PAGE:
Bringing Your Startup Business Idea To Life – Video Series with Noor Siddiqui, Co-Founder of Remedy

April 22nd, 2016   |    By: The Startups Team

At age 17, Noor Siddiqui co-founded Remedy, which provides instant consults for clinicians. She also forewent the traditional route to college and was chosen as a Thiel Fellow, where she was one of 20 entrepreneurs under 20 years old who received a $100,000 grant to bring an idea to life. If anyone can help you execute an idea, it’s Noor.

The below video and write-up are the first in a series of 10 where Noor helps explain how to bring your own startup business idea to life – and how to make it stick.

Noor Siddiqui, Co-Fouder of Remedy

1. You Must Validate your startup business idea

According to Noor, the first thing you need to do when you have a startup business idea is validate it. Not everyone will see what you see when looking at it. To her, the most important thing you need to figure out is your demographic: who is going to use it, how they’re going to use it, and why.

If you think your users are going to be “moms in Nebraska,” guess who you need to talk to? Book your flight to Lincoln now.

Noor recounts the early stages of Remedy, where she and her team had an idea for a tool that clinicians could use for collaboration. They talked to a variety of doctors at universities, the Mayo Clinic, and more. They asked a ton of questions and figured out how the incorporation of using Google Glass would pan out.

Beyond application questions, there were design questions to which they received answer as well. They narrowed down the users of their product and took into consideration who would be interacting with Google Glass, video feeds, and the interface in general.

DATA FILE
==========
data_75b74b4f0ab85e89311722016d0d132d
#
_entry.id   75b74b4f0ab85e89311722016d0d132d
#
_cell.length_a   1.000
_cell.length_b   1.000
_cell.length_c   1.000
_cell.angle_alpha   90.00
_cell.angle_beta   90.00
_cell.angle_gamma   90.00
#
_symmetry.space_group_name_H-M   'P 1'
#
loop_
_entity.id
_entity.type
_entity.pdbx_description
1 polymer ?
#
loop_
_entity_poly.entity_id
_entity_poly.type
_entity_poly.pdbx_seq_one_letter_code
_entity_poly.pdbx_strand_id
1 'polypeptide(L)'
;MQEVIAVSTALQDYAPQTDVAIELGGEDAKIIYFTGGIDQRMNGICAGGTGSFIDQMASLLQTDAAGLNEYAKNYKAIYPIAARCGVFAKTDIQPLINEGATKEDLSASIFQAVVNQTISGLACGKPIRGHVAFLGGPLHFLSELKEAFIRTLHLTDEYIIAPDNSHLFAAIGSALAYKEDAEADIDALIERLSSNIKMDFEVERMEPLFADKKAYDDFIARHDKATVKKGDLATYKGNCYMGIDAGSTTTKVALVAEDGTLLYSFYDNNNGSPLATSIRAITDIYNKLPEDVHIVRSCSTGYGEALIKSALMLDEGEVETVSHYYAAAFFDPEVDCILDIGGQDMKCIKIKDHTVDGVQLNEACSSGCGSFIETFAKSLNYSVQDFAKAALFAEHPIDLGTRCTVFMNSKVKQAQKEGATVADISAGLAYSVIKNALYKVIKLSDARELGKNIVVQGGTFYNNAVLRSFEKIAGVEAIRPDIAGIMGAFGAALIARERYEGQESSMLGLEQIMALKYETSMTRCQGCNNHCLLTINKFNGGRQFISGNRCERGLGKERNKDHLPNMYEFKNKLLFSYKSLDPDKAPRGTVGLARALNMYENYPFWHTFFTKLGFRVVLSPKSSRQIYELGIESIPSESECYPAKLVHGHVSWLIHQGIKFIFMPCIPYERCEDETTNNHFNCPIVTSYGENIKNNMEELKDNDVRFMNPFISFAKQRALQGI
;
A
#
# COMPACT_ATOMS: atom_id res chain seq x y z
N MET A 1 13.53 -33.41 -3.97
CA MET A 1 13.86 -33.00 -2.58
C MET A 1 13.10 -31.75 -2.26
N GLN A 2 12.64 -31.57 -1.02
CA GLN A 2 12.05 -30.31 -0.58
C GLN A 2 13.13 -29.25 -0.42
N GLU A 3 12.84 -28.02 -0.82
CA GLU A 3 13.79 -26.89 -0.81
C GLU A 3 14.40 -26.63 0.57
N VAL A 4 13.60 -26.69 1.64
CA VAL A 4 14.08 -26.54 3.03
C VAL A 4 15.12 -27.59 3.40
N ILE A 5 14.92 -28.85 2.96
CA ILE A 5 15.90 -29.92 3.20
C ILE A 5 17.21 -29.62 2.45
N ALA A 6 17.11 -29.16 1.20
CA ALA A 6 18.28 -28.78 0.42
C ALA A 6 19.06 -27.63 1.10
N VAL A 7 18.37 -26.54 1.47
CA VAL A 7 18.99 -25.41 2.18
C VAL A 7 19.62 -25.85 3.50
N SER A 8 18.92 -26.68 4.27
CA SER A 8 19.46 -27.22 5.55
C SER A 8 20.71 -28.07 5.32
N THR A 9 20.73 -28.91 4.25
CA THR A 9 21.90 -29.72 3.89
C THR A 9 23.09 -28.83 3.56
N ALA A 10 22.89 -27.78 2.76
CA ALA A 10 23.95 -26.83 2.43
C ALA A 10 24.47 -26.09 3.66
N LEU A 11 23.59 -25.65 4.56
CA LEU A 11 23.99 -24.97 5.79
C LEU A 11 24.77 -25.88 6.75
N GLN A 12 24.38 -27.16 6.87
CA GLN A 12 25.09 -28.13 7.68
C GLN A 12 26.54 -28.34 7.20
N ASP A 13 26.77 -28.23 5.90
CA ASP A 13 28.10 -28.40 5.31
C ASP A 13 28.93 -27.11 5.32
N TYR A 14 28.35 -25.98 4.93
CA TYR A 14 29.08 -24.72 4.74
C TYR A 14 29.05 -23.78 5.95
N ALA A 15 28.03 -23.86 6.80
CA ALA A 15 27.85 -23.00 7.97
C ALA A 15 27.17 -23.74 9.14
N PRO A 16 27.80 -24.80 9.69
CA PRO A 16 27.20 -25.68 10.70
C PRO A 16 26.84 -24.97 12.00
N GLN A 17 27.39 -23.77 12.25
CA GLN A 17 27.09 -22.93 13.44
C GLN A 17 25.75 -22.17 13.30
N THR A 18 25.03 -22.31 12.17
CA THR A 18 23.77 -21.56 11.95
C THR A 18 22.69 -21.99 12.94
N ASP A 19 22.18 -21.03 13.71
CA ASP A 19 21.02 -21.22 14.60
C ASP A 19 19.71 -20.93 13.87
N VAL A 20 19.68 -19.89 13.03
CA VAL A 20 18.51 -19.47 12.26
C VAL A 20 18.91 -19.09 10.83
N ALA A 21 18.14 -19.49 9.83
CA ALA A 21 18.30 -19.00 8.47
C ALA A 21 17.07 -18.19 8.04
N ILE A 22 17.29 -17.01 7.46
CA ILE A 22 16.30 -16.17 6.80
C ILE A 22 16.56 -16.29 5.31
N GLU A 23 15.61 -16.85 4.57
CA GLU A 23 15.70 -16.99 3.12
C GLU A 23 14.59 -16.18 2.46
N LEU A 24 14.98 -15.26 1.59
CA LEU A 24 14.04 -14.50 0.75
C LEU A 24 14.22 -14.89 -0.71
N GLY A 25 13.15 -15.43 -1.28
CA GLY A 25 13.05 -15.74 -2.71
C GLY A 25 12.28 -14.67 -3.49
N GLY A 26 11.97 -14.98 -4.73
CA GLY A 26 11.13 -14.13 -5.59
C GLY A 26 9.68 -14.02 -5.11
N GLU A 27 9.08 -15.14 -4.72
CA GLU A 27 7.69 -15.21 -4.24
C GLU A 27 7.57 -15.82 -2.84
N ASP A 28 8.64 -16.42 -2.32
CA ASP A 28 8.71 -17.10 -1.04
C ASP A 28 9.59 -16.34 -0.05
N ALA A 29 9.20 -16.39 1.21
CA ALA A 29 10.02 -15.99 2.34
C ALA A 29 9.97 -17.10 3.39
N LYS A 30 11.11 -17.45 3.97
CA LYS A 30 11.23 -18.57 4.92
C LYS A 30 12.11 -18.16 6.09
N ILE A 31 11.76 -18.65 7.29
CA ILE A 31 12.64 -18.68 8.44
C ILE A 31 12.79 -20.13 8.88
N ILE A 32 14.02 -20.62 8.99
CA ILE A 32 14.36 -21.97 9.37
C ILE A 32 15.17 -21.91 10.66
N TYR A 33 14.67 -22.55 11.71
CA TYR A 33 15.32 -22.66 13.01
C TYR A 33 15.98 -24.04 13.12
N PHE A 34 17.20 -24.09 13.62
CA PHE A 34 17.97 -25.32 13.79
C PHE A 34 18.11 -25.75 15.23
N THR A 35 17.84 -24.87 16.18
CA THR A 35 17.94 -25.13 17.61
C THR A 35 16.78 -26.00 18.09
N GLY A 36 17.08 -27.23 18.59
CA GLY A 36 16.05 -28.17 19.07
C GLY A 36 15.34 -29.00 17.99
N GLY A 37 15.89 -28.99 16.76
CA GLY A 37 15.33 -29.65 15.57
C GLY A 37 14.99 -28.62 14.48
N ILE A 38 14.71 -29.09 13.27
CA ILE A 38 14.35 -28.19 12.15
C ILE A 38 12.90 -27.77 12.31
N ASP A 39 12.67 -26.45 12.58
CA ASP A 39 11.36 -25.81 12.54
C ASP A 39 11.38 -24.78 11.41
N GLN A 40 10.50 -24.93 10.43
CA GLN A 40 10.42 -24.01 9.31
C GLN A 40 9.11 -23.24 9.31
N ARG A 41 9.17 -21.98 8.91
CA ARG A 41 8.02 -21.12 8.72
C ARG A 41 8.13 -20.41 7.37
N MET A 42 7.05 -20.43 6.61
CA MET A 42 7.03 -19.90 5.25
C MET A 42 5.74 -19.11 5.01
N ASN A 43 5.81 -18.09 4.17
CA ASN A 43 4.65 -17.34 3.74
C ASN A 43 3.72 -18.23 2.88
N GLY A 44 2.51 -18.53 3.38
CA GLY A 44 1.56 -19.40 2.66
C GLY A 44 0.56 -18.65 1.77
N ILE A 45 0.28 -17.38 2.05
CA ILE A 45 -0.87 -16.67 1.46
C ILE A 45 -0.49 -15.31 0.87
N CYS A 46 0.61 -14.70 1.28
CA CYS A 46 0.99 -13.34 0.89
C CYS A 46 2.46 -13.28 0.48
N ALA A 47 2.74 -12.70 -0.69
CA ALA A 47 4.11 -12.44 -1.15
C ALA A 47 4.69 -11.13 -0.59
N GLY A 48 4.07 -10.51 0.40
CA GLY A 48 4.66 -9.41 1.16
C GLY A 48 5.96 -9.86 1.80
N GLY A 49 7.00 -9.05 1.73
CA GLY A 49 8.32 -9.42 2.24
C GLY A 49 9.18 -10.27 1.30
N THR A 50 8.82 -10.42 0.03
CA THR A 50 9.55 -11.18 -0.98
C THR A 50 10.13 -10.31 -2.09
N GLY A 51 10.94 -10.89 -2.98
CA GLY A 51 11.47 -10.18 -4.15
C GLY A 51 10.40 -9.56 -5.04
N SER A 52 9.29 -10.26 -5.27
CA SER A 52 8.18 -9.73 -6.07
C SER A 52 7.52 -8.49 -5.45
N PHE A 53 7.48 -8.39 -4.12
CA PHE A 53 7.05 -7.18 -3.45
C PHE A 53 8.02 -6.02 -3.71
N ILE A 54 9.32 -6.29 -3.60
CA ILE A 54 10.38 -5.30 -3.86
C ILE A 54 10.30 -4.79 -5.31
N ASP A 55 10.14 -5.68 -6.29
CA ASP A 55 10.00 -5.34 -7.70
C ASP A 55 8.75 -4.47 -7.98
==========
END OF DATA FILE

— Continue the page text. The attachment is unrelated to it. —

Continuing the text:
“When you’re starting out with an idea, you really just need to talk to the people who’d be using it and make sure that your intuitions about what they want are actually what they want.”

2. Figuring out your startup business model

For Noor, her biggest challenge was figuring out what exactly was the business model behind her product.

She thinks asking that question and finding the answer is something people often overlook because it’s not the most exciting part of launching a company or product.

It goes beyond figuring out what you’re doing and why. Noor advises to really look at operational expenses: who you’re going to hire, how many you’re going to hire, and the cost of doing so.

If you’re trying to attract investment to your startup, follow Noor’s footsteps in getting into your demographic’s shoes – except this time it’s the venture capitalists. Ask yourself, “What does an angel need to see to be able to give me money right now?”

There are a lot of puzzle pieces to building and executing an idea, and Noor says you need to figure out the sequencing of you priorities, priorities like getting the product to the customer or attracting investors. The sequencing must be done deliberately and it takes discipline.

“It’s hard and that’s why startups fail,” Noor said. “And it’s why it takes a long time to build something valuable.”

More summaries of Noor’s lesson will be up soon. Feel free to check her next video, here.

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The Startups Team

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